Frames, also known as trusses, are ubiquitous minimal models of mechanical structures in civil engineering and materials science. Their static response to an external load is obtained by balancing the forces exerted on the freely hinged nodes against internal stresses (tensions or compressions) of the beams. However, a unique set of equilibrium stresses may not always be found for any load (15). First, the structure may have loads that cannot be carried because they excite hinge motions called zero modes that leave all beams unstressed. Second, the structure may support states of self-stress—combinations of tensions and compressions on the beams that result in zero net forces on each hinge. An arbitrary linear combination of states of self-stress can be added to an internal stress configuration without disrupting static equilibrium, implying that degenerate stress solutions exist for any load that can be carried. The respective counts *d*-dimensional frame with **1** shows, states of self-stress count the excess constraints imposed by the beams on the

States of self-stress play a special role in the mechanical response of repetitive frames analyzed under periodic boundary conditions (18). Macroscopic stresses in such systems correspond to boundary loads, which can only be balanced by states of self-stress involving beams that cross the boundaries. If these states span the entire system, boundary loads are borne by tensions and compressions of beams throughout the structure. Conversely, by localizing states of self-stress to a small portion of a frame, load-bearing ability is conferred only to that region. Our approach consists of piling up states of self-stress in a specific region of a repetitive frame so that the beams participating in these states of self-stress are singled out to be compressed under a uniform load at the boundary. In a cellular material with the same beam geometry, these beams buckle when the compression exceeds their buckling threshold.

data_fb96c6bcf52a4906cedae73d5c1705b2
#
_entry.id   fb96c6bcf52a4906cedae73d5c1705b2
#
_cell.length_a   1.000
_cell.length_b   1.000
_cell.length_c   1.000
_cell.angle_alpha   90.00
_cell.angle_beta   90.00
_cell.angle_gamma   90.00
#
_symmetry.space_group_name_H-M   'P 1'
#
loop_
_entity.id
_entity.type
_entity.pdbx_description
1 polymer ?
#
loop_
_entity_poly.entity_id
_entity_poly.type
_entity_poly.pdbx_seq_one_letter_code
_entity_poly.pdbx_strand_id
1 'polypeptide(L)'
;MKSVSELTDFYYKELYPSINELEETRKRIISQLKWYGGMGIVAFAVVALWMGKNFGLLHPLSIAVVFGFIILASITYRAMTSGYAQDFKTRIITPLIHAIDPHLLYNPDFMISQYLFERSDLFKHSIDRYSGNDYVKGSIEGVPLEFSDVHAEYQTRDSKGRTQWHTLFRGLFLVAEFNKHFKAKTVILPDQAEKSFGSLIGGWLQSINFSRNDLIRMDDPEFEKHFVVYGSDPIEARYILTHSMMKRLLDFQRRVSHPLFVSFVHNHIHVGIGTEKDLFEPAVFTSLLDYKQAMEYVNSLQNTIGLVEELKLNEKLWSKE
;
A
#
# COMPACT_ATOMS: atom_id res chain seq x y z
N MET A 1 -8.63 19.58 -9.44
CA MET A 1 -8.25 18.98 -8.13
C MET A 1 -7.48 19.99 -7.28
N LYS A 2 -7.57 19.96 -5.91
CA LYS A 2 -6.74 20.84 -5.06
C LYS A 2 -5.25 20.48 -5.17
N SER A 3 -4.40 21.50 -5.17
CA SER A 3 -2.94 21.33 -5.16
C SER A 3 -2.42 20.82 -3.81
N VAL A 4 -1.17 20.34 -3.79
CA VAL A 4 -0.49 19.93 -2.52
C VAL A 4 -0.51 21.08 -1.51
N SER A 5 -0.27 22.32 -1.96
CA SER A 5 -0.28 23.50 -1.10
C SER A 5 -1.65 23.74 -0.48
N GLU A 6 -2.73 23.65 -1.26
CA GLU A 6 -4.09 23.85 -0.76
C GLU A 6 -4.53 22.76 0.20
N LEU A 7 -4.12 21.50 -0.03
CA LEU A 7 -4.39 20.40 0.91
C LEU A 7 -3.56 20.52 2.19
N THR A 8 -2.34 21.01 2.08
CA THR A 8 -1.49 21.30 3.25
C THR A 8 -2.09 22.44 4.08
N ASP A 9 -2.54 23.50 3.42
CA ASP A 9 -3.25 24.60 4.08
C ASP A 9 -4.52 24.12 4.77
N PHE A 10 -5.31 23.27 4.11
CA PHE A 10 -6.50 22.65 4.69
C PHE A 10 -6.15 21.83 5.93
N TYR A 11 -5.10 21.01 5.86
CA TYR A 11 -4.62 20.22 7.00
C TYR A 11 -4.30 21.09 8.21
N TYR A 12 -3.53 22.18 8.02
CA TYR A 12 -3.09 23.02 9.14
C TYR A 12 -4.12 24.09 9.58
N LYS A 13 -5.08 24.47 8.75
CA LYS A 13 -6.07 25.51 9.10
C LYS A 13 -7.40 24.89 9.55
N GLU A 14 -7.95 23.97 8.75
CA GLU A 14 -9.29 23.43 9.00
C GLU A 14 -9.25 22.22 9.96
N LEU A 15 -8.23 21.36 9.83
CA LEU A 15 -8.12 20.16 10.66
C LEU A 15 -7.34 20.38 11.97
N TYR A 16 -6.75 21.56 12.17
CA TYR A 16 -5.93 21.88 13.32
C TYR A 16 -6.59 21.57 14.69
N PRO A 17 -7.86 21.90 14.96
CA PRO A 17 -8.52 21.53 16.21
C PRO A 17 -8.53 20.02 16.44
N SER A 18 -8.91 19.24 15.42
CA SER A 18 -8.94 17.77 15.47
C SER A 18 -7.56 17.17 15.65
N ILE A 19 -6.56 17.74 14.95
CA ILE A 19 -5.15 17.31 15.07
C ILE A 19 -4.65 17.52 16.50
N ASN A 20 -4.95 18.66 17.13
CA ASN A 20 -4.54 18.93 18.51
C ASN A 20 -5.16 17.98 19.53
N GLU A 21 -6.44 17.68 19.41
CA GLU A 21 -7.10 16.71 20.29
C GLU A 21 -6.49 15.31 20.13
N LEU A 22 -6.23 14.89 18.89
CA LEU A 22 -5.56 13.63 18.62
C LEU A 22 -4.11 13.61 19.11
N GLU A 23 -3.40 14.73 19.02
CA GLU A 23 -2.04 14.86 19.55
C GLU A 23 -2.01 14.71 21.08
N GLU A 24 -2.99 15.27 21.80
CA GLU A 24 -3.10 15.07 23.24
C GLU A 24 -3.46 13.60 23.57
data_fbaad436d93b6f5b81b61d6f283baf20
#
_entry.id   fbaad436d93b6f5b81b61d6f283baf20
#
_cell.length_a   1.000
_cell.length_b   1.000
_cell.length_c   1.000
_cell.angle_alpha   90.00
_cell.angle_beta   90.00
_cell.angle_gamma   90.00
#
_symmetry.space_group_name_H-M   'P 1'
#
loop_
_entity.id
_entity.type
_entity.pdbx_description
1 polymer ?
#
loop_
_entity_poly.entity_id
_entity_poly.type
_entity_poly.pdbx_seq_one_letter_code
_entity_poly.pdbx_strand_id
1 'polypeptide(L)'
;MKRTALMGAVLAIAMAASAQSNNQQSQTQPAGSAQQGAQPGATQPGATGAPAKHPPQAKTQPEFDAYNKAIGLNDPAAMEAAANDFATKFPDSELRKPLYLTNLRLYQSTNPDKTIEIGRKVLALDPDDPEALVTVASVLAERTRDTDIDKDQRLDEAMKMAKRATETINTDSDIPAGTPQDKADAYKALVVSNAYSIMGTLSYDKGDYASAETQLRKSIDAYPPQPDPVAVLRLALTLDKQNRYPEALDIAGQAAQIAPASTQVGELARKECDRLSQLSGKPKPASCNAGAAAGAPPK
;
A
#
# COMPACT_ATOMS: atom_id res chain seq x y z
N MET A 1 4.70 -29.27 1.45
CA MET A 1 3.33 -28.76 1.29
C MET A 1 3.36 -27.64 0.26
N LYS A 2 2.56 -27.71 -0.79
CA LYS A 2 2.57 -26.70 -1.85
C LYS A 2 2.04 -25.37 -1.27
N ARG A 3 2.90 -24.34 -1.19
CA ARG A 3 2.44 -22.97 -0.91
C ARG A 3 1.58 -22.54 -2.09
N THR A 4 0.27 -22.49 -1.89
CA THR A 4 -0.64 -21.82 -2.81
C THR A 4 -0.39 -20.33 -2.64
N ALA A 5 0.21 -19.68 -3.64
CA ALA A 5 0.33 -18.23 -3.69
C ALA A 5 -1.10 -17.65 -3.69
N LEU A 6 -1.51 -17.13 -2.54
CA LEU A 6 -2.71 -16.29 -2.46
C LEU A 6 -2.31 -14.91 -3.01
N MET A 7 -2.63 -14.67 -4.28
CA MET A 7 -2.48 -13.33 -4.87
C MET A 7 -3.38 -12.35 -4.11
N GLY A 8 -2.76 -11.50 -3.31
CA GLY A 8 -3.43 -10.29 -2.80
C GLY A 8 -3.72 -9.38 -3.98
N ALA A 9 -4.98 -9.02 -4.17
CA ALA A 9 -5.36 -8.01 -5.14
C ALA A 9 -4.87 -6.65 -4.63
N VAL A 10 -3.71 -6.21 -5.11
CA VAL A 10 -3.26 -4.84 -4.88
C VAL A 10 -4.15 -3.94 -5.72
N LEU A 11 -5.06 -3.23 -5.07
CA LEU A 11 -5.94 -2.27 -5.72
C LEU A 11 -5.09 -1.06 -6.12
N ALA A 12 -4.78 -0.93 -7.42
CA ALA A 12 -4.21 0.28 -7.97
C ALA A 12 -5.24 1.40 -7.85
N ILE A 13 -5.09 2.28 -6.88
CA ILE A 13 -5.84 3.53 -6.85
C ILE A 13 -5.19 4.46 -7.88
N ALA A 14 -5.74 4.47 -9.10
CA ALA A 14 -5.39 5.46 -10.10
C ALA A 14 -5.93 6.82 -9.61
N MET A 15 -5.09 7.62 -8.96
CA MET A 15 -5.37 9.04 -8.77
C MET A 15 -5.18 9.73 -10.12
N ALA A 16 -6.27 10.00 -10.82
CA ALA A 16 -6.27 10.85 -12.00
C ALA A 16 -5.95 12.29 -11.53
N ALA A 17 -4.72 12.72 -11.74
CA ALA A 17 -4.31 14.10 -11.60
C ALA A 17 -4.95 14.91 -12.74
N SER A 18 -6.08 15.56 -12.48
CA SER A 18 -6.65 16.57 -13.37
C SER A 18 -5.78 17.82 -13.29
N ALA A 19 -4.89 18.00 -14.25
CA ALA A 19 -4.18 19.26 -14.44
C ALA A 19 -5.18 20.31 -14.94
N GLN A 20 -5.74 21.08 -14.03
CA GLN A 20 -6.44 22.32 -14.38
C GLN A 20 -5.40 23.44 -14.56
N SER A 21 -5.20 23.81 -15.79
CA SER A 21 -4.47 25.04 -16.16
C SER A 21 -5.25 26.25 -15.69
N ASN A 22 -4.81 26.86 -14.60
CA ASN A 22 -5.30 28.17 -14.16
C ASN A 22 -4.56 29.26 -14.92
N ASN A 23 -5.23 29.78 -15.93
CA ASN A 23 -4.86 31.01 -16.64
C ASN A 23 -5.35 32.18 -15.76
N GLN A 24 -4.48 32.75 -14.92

Although our strategy is of general applicability, it is particularly suited to isostatic lattices (19, 20), with *d* rigid body motions under periodic boundary conditions. According to Eq. **1**, these lattices only have *d* states of self-stress, insufficient to bear the *A* (14, 22), and lattice defects (23) can harbor localized states of self-stress, which can be used to drive localized buckling. Unlike their trivial counterparts, the existence of these topological states of self-stress cannot be discerned from a local count of the degrees of freedom or constraints in the region. An attractive feature for potential applications is their topological protection from perturbations of the lattice or changes in material parameters that do not close the acoustic gap of the structure (14, 24⇓⇓–27).

In the remainder of this article, we use robust states of self-stress to design buckling regions in topological metamaterials composed of flexible beams rigidly connected to each other at junctions. As shown in Fig. 1, the states of self-stress are localized to a quasi-2D domain wall obtained by stacking multiple layers of a pattern based on a deformed kagome lattice (14). The domain wall separates regions with different orientations of the same repeating unit (and hence of the topological polarization

## Linear Response of the Frame

The distinguishing feature of the isostatic periodic frame used in our design is the existence of a topological characterization of the underlying phonon band structure (14). If the only zero modes available to the structure are the *d* rigid-body translations, its phonon spectrum has an acoustic gap; i.e., all phonon modes have nonzero frequencies except for the translational modes at zero wavevector. A gapped isostatic spectrum is characterized by *d* topological indices